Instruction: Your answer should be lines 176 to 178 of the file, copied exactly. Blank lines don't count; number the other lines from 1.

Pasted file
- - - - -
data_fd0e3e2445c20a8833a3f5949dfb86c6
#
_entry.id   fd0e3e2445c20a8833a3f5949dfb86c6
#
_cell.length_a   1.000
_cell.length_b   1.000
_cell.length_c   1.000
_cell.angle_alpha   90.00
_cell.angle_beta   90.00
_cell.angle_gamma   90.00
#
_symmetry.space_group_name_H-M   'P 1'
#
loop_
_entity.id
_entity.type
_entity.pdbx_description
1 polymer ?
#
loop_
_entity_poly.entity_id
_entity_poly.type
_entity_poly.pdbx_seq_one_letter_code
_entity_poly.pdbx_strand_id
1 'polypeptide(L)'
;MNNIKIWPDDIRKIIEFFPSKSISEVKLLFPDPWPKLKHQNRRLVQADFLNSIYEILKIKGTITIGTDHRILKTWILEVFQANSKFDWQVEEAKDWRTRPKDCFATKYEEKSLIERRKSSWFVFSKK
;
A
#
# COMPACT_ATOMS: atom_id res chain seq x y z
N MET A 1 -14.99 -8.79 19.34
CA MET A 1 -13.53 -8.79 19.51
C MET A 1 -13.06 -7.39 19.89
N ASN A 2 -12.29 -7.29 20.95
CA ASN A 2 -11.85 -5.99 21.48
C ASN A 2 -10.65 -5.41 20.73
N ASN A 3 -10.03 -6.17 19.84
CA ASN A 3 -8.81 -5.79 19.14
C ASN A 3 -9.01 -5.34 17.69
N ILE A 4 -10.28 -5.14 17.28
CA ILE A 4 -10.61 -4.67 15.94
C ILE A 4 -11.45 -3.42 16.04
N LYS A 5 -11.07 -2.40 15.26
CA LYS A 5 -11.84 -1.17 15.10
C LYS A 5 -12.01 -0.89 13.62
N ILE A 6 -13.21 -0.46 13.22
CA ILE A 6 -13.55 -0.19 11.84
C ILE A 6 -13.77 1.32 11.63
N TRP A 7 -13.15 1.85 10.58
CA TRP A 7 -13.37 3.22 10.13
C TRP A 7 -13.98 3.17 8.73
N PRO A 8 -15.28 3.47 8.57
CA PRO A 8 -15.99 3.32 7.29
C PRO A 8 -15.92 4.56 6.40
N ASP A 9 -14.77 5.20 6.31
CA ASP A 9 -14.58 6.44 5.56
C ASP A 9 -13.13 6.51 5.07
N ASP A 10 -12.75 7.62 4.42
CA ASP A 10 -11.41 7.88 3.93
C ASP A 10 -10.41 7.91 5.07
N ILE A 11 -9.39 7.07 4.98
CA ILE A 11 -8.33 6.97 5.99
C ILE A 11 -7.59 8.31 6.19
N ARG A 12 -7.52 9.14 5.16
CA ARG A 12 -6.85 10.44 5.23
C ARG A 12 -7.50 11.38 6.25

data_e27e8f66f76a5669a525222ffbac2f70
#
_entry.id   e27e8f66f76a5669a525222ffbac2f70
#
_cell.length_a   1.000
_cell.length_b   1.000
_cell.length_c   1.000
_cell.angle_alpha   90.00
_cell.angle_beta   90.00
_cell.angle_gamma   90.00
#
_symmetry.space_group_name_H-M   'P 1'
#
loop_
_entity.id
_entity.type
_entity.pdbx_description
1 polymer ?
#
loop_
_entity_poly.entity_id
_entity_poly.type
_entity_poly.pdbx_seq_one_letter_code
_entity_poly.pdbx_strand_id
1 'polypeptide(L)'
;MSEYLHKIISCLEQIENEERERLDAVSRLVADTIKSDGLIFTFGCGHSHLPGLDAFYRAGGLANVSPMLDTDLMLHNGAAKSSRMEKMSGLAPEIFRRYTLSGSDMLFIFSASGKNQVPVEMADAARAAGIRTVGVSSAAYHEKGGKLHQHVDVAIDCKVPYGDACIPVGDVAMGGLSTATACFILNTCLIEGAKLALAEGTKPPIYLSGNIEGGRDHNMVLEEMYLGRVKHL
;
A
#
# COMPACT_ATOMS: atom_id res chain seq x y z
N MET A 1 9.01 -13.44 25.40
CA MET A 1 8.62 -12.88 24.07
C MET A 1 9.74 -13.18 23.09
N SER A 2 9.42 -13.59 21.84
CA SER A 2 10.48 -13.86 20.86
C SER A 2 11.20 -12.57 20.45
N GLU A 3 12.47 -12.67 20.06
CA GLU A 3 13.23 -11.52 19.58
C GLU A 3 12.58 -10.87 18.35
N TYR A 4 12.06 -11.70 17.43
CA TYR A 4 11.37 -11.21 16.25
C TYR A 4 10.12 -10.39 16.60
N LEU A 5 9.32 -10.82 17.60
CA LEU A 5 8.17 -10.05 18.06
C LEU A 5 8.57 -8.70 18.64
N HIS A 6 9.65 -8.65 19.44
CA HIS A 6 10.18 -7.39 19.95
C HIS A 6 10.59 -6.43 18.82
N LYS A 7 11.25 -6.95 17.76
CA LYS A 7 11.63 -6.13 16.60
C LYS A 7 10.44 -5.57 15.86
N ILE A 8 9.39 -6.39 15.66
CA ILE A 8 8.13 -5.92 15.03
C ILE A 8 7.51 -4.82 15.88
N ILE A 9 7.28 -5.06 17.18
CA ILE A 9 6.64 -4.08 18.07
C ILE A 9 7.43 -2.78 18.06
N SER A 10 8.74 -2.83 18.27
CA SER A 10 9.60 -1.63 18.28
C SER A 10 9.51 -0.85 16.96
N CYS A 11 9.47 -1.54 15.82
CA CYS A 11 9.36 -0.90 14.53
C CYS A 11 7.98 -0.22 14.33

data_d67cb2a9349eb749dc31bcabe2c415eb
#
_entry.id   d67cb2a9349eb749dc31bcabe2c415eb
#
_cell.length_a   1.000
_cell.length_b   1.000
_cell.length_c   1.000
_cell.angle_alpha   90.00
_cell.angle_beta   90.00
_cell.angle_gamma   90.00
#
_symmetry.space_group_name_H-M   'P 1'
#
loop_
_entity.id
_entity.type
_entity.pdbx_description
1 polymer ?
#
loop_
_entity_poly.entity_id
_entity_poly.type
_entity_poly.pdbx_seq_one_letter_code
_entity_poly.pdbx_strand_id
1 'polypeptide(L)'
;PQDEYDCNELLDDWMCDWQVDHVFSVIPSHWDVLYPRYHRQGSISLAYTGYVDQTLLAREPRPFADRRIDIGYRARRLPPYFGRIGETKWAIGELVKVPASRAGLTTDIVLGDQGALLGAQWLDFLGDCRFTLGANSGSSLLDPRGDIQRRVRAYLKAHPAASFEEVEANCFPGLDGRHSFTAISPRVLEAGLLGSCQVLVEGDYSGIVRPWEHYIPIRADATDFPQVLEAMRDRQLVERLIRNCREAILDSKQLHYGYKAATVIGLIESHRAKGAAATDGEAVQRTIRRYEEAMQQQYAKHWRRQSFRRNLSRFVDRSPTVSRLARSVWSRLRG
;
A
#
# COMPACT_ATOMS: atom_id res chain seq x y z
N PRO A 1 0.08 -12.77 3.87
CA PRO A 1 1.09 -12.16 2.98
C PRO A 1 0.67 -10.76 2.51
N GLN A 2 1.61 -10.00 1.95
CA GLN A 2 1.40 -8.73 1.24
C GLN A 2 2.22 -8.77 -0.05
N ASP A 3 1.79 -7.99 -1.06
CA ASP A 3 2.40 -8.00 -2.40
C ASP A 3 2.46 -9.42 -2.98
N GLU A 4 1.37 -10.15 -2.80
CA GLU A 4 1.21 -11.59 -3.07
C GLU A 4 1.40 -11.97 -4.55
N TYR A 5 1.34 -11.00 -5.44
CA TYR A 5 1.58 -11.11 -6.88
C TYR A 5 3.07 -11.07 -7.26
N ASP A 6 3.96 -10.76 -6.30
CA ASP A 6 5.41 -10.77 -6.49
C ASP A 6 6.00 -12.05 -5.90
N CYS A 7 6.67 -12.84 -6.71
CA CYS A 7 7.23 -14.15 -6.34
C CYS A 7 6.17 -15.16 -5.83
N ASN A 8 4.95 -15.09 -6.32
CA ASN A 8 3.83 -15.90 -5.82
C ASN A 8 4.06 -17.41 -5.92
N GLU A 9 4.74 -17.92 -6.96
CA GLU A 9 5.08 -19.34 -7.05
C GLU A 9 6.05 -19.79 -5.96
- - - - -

CA ASP A 6 5.41 -10.77 -6.49
C ASP A 6 6.00 -12.05 -5.90
N CYS A 7 6.67 -12.84 -6.71